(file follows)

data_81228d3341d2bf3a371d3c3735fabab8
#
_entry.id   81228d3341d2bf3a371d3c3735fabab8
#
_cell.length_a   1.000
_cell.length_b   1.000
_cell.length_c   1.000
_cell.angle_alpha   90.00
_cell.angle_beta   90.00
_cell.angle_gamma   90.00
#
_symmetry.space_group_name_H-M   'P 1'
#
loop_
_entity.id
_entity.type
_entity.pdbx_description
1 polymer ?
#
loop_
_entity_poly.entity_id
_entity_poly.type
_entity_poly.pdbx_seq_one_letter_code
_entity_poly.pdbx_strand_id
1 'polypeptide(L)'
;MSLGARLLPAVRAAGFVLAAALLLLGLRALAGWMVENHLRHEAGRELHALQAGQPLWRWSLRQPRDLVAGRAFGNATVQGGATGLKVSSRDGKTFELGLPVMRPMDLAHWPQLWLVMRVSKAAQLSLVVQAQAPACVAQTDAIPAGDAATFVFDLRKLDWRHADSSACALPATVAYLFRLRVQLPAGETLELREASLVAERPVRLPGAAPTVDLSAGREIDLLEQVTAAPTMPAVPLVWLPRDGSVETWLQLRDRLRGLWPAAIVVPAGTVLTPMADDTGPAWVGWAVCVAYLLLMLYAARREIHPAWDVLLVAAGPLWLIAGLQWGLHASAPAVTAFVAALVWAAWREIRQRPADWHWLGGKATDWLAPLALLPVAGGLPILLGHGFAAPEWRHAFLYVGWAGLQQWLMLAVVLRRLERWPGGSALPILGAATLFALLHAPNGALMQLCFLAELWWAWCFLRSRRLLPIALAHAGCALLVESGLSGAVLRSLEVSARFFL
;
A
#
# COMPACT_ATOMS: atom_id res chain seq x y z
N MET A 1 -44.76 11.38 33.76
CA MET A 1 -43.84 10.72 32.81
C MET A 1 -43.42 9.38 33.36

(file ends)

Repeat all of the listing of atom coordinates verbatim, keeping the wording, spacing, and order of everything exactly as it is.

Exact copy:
data_81228d3341d2bf3a371d3c3735fabab8
#
_entry.id   81228d3341d2bf3a371d3c3735fabab8
#
_cell.length_a   1.000
_cell.length_b   1.000
_cell.length_c   1.000
_cell.angle_alpha   90.00
_cell.angle_beta   90.00
_cell.angle_gamma   90.00
#
_symmetry.space_group_name_H-M   'P 1'
#
loop_
_entity.id
_entity.type
_entity.pdbx_description
1 polymer ?
#
loop_
_entity_poly.entity_id
_entity_poly.type
_entity_poly.pdbx_seq_one_letter_code
_entity_poly.pdbx_strand_id
1 'polypeptide(L)'
;MSLGARLLPAVRAAGFVLAAALLLLGLRALAGWMVENHLRHEAGRELHALQAGQPLWRWSLRQPRDLVAGRAFGNATVQGGATGLKVSSRDGKTFELGLPVMRPMDLAHWPQLWLVMRVSKAAQLSLVVQAQAPACVAQTDAIPAGDAATFVFDLRKLDWRHADSSACALPATVAYLFRLRVQLPAGETLELREASLVAERPVRLPGAAPTVDLSAGREIDLLEQVTAAPTMPAVPLVWLPRDGSVETWLQLRDRLRGLWPAAIVVPAGTVLTPMADDTGPAWVGWAVCVAYLLLMLYAARREIHPAWDVLLVAAGPLWLIAGLQWGLHASAPAVTAFVAALVWAAWREIRQRPADWHWLGGKATDWLAPLALLPVAGGLPILLGHGFAAPEWRHAFLYVGWAGLQQWLMLAVVLRRLERWPGGSALPILGAATLFALLHAPNGALMQLCFLAELWWAWCFLRSRRLLPIALAHAGCALLVESGLSGAVLRSLEVSARFFL
;
A
#
# COMPACT_ATOMS: atom_id res chain seq x y z
N MET A 1 -44.76 11.38 33.76
CA MET A 1 -43.84 10.72 32.81
C MET A 1 -43.42 9.38 33.36